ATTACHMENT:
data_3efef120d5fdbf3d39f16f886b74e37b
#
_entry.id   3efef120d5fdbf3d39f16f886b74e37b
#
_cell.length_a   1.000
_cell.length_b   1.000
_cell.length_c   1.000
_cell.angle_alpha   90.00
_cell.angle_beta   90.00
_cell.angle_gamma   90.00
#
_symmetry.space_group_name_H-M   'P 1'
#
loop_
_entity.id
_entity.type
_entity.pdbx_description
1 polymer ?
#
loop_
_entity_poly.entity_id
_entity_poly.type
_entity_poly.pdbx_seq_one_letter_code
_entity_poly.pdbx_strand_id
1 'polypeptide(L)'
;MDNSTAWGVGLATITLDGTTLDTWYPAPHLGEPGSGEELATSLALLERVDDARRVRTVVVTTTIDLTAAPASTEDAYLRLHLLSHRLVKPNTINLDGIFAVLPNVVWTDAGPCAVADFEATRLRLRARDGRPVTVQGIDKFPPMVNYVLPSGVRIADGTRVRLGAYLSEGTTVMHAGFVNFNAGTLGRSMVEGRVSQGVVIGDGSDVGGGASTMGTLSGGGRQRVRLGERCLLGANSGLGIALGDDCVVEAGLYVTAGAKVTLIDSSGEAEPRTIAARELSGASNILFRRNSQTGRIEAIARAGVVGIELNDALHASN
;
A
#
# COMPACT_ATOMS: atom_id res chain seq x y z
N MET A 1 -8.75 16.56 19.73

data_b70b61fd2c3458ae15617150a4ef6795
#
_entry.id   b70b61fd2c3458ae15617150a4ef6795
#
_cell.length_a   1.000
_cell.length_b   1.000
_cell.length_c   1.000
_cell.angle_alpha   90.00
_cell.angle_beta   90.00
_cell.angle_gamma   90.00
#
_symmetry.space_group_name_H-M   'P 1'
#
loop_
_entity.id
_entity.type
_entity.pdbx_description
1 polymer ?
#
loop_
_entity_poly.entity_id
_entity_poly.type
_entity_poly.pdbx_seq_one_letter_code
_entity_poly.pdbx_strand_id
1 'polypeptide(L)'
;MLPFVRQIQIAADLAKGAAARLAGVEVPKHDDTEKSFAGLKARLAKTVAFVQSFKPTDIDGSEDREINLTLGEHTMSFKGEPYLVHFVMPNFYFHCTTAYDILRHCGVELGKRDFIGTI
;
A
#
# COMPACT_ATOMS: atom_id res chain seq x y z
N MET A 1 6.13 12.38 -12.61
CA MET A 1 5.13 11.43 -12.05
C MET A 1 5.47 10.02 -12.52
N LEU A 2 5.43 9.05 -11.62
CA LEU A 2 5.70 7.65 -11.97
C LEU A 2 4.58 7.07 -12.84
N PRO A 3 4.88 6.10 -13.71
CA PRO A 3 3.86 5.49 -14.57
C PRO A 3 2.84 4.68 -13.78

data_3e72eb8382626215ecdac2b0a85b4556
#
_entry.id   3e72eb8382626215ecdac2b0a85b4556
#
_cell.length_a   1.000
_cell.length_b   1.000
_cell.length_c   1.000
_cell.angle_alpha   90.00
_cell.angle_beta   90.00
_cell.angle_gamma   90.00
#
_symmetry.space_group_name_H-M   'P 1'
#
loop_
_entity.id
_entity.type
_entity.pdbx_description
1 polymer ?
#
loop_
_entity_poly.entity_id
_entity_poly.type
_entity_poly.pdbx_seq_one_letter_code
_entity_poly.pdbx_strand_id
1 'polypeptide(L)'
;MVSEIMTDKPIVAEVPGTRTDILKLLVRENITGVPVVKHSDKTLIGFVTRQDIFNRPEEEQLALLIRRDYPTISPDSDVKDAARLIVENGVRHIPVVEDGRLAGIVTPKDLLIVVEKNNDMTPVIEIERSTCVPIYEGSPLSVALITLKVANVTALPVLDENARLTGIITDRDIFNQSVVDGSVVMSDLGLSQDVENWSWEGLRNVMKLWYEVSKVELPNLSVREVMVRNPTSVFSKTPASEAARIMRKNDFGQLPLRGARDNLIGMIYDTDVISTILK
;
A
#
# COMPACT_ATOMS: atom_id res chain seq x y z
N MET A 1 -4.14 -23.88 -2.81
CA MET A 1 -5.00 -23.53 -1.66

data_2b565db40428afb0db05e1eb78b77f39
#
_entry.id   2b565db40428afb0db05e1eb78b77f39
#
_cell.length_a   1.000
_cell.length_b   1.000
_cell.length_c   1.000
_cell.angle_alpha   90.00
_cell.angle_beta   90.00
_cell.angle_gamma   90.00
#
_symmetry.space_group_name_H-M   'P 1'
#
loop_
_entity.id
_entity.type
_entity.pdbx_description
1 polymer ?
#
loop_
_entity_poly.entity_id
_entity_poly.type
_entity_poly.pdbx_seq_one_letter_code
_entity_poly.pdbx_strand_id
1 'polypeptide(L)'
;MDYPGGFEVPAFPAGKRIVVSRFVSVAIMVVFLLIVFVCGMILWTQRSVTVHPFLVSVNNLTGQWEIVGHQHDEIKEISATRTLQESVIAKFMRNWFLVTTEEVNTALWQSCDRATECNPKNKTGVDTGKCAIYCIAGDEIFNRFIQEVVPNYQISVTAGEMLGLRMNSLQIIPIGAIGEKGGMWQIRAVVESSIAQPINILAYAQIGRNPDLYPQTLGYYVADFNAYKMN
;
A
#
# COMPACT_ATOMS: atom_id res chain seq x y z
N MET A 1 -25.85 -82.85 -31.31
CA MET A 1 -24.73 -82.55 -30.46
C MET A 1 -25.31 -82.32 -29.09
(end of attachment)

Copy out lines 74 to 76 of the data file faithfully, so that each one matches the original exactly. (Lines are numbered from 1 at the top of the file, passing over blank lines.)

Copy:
#
_cell.length_a   1.000
_cell.length_b   1.000